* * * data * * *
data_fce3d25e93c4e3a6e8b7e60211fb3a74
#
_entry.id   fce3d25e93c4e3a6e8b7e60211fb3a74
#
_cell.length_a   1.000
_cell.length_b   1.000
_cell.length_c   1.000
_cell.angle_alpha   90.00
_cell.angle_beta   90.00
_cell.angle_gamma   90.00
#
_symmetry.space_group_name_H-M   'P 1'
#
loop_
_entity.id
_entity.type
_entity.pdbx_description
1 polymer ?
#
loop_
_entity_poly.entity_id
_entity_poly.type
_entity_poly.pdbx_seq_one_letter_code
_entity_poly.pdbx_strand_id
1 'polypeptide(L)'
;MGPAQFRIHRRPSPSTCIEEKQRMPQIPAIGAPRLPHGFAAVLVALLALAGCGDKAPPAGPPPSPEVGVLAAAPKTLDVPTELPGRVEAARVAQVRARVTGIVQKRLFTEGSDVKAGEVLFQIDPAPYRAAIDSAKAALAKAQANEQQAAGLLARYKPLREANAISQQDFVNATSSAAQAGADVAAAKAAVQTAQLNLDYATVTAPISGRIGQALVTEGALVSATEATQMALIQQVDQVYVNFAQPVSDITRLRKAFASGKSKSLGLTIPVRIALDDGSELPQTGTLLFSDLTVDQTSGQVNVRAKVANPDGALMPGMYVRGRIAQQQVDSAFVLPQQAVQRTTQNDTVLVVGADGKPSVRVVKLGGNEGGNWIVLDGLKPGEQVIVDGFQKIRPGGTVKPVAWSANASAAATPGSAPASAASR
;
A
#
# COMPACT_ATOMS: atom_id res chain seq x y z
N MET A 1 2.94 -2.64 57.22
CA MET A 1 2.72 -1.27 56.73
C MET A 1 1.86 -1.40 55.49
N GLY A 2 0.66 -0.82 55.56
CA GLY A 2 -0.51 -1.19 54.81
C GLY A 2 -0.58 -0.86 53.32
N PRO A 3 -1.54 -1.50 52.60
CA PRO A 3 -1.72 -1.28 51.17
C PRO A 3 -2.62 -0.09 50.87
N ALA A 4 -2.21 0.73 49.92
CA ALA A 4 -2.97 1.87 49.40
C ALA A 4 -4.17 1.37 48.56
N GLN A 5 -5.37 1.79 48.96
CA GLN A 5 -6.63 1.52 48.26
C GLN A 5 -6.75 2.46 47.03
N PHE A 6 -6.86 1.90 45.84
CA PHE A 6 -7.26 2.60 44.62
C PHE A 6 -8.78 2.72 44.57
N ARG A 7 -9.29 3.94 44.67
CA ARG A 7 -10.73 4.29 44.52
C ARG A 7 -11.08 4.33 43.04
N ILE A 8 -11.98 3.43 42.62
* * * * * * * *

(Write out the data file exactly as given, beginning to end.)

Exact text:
data_fce3d25e93c4e3a6e8b7e60211fb3a74
#
_entry.id   fce3d25e93c4e3a6e8b7e60211fb3a74
#
_cell.length_a   1.000
_cell.length_b   1.000
_cell.length_c   1.000
_cell.angle_alpha   90.00
_cell.angle_beta   90.00
_cell.angle_gamma   90.00
#
_symmetry.space_group_name_H-M   'P 1'
#
loop_
_entity.id
_entity.type
_entity.pdbx_description
1 polymer ?
#
loop_
_entity_poly.entity_id
_entity_poly.type
_entity_poly.pdbx_seq_one_letter_code
_entity_poly.pdbx_strand_id
1 'polypeptide(L)'
;MGPAQFRIHRRPSPSTCIEEKQRMPQIPAIGAPRLPHGFAAVLVALLALAGCGDKAPPAGPPPSPEVGVLAAAPKTLDVPTELPGRVEAARVAQVRARVTGIVQKRLFTEGSDVKAGEVLFQIDPAPYRAAIDSAKAALAKAQANEQQAAGLLARYKPLREANAISQQDFVNATSSAAQAGADVAAAKAAVQTAQLNLDYATVTAPISGRIGQALVTEGALVSATEATQMALIQQVDQVYVNFAQPVSDITRLRKAFASGKSKSLGLTIPVRIALDDGSELPQTGTLLFSDLTVDQTSGQVNVRAKVANPDGALMPGMYVRGRIAQQQVDSAFVLPQQAVQRTTQNDTVLVVGADGKPSVRVVKLGGNEGGNWIVLDGLKPGEQVIVDGFQKIRPGGTVKPVAWSANASAAATPGSAPASAASR
;
A
#
# COMPACT_ATOMS: atom_id res chain seq x y z
N MET A 1 2.94 -2.64 57.22
CA MET A 1 2.72 -1.27 56.73
C MET A 1 1.86 -1.40 55.49
N GLY A 2 0.66 -0.82 55.56
CA GLY A 2 -0.51 -1.19 54.81
C GLY A 2 -0.58 -0.86 53.32
N PRO A 3 -1.54 -1.50 52.60
CA PRO A 3 -1.72 -1.28 51.17
C PRO A 3 -2.62 -0.09 50.87
N ALA A 4 -2.21 0.73 49.92
CA ALA A 4 -2.97 1.87 49.40
C ALA A 4 -4.17 1.37 48.56
N GLN A 5 -5.37 1.79 48.96
CA GLN A 5 -6.63 1.52 48.26
C GLN A 5 -6.75 2.46 47.03
N PHE A 6 -6.86 1.90 45.84
CA PHE A 6 -7.26 2.60 44.62
C PHE A 6 -8.78 2.72 44.57
N ARG A 7 -9.29 3.94 44.67
CA ARG A 7 -10.73 4.29 44.52
C ARG A 7 -11.08 4.33 43.04
N ILE A 8 -11.98 3.43 42.62